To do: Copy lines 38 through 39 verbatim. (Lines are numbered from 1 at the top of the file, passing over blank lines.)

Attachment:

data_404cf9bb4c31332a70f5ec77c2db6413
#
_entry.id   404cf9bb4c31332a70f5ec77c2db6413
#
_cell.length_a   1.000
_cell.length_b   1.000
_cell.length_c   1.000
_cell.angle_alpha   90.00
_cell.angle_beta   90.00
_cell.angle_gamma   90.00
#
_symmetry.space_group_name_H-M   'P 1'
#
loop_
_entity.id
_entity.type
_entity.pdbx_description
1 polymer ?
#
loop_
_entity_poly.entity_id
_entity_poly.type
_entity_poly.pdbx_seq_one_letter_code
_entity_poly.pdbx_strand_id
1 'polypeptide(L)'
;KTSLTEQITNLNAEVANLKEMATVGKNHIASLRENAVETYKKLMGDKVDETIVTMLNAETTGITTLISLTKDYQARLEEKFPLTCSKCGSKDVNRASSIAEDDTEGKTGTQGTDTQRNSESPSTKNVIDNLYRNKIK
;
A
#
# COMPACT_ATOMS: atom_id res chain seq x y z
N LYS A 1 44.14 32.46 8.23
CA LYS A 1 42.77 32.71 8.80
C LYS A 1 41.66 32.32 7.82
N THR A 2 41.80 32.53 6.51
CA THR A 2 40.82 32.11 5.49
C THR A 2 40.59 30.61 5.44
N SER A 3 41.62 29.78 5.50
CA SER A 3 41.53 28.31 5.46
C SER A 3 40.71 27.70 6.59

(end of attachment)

CA SER A 3 41.53 28.31 5.46
C SER A 3 40.71 27.70 6.59